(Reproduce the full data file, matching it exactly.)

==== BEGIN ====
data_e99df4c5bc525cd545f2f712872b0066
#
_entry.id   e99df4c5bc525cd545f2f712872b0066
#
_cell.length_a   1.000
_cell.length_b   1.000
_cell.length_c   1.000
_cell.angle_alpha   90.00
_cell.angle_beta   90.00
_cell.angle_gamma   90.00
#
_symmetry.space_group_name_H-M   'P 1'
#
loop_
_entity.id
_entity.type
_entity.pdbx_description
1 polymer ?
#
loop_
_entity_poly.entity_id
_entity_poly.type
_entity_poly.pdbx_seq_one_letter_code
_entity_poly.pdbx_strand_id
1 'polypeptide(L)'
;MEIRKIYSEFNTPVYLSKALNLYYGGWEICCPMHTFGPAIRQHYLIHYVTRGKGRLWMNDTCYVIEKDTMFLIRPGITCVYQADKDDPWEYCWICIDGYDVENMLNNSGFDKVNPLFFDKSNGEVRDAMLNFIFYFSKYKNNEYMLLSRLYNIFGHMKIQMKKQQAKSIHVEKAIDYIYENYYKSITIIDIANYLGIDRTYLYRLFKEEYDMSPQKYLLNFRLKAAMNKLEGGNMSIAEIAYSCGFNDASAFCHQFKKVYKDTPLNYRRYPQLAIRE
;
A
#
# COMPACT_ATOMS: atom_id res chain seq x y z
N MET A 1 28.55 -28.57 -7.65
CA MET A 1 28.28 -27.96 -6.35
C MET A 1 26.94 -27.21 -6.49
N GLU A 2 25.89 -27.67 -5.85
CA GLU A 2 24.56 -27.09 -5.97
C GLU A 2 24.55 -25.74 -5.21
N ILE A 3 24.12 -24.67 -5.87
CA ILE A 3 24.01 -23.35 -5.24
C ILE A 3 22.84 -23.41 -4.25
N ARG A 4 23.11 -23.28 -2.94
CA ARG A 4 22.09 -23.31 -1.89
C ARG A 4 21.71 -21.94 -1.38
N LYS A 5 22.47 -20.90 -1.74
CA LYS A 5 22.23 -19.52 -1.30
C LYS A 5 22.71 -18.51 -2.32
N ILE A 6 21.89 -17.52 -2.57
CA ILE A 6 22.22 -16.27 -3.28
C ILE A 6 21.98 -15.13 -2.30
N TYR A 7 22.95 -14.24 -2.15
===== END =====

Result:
data_e99df4c5bc525cd545f2f712872b0066
#
_entry.id   e99df4c5bc525cd545f2f712872b0066
#
_cell.length_a   1.000
_cell.length_b   1.000
_cell.length_c   1.000
_cell.angle_alpha   90.00
_cell.angle_beta   90.00
_cell.angle_gamma   90.00
#
_symmetry.space_group_name_H-M   'P 1'
#
loop_
_entity.id
_entity.type
_entity.pdbx_description
1 polymer ?
#
loop_
_entity_poly.entity_id
_entity_poly.type
_entity_poly.pdbx_seq_one_letter_code
_entity_poly.pdbx_strand_id
1 'polypeptide(L)'
;MEIRKIYSEFNTPVYLSKALNLYYGGWEICCPMHTFGPAIRQHYLIHYVTRGKGRLWMNDTCYVIEKDTMFLIRPGITCVYQADKDDPWEYCWICIDGYDVENMLNNSGFDKVNPLFFDKSNGEVRDAMLNFIFYFSKYKNNEYMLLSRLYNIFGHMKIQMKKQQAKSIHVEKAIDYIYENYYKSITIIDIANYLGIDRTYLYRLFKEEYDMSPQKYLLNFRLKAAMNKLEGGNMSIAEIAYSCGFNDASAFCHQFKKVYKDTPLNYRRYPQLAIRE
;
A
#
# COMPACT_ATOMS: atom_id res chain seq x y z
N MET A 1 28.55 -28.57 -7.65
CA MET A 1 28.28 -27.96 -6.35
C MET A 1 26.94 -27.21 -6.49
N GLU A 2 25.89 -27.67 -5.85
CA GLU A 2 24.56 -27.09 -5.97
C GLU A 2 24.55 -25.74 -5.21
N ILE A 3 24.12 -24.67 -5.87
CA ILE A 3 24.01 -23.35 -5.24
C ILE A 3 22.84 -23.41 -4.25
N ARG A 4 23.11 -23.28 -2.94
CA ARG A 4 22.09 -23.31 -1.89
C ARG A 4 21.71 -21.94 -1.38
N LYS A 5 22.47 -20.90 -1.74
CA LYS A 5 22.23 -19.52 -1.30
C LYS A 5 22.71 -18.51 -2.32
N ILE A 6 21.89 -17.52 -2.57
CA ILE A 6 22.22 -16.27 -3.28
C ILE A 6 21.98 -15.13 -2.30
N TYR A 7 22.95 -14.24 -2.15